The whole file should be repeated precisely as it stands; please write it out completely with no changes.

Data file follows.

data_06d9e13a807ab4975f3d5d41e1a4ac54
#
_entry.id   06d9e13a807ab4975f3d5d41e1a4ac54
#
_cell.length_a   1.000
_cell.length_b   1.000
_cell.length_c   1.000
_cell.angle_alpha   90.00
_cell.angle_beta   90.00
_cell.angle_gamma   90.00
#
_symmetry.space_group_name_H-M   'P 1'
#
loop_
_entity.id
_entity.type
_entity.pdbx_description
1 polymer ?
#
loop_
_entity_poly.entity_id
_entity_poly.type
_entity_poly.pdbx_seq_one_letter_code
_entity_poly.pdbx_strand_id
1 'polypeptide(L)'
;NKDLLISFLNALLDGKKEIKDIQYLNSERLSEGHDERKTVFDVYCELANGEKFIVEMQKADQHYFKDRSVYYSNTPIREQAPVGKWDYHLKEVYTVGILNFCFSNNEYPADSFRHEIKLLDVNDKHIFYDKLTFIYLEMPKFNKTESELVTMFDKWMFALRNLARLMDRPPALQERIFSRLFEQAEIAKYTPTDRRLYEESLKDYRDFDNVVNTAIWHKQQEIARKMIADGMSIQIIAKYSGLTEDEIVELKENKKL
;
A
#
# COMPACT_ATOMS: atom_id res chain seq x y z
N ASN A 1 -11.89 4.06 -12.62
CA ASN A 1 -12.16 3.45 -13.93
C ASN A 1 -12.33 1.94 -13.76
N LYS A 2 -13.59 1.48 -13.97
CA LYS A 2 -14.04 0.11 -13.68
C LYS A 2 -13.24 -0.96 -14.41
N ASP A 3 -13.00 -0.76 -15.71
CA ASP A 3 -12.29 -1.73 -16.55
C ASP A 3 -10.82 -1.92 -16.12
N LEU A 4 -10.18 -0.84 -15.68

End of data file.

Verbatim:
data_06d9e13a807ab4975f3d5d41e1a4ac54
#
_entry.id   06d9e13a807ab4975f3d5d41e1a4ac54
#
_cell.length_a   1.000
_cell.length_b   1.000
_cell.length_c   1.000
_cell.angle_alpha   90.00
_cell.angle_beta   90.00
_cell.angle_gamma   90.00
#
_symmetry.space_group_name_H-M   'P 1'
#
loop_
_entity.id
_entity.type
_entity.pdbx_description
1 polymer ?
#
loop_
_entity_poly.entity_id
_entity_poly.type
_entity_poly.pdbx_seq_one_letter_code
_entity_poly.pdbx_strand_id
1 'polypeptide(L)'
;NKDLLISFLNALLDGKKEIKDIQYLNSERLSEGHDERKTVFDVYCELANGEKFIVEMQKADQHYFKDRSVYYSNTPIREQAPVGKWDYHLKEVYTVGILNFCFSNNEYPADSFRHEIKLLDVNDKHIFYDKLTFIYLEMPKFNKTESELVTMFDKWMFALRNLARLMDRPPALQERIFSRLFEQAEIAKYTPTDRRLYEESLKDYRDFDNVVNTAIWHKQQEIARKMIADGMSIQIIAKYSGLTEDEIVELKENKKL
;
A
#
# COMPACT_ATOMS: atom_id res chain seq x y z
N ASN A 1 -11.89 4.06 -12.62
CA ASN A 1 -12.16 3.45 -13.93
C ASN A 1 -12.33 1.94 -13.76
N LYS A 2 -13.59 1.48 -13.97
CA LYS A 2 -14.04 0.11 -13.68
C LYS A 2 -13.24 -0.96 -14.41
N ASP A 3 -13.00 -0.76 -15.71
CA ASP A 3 -12.29 -1.73 -16.55
C ASP A 3 -10.82 -1.92 -16.12
N LEU A 4 -10.18 -0.84 -15.68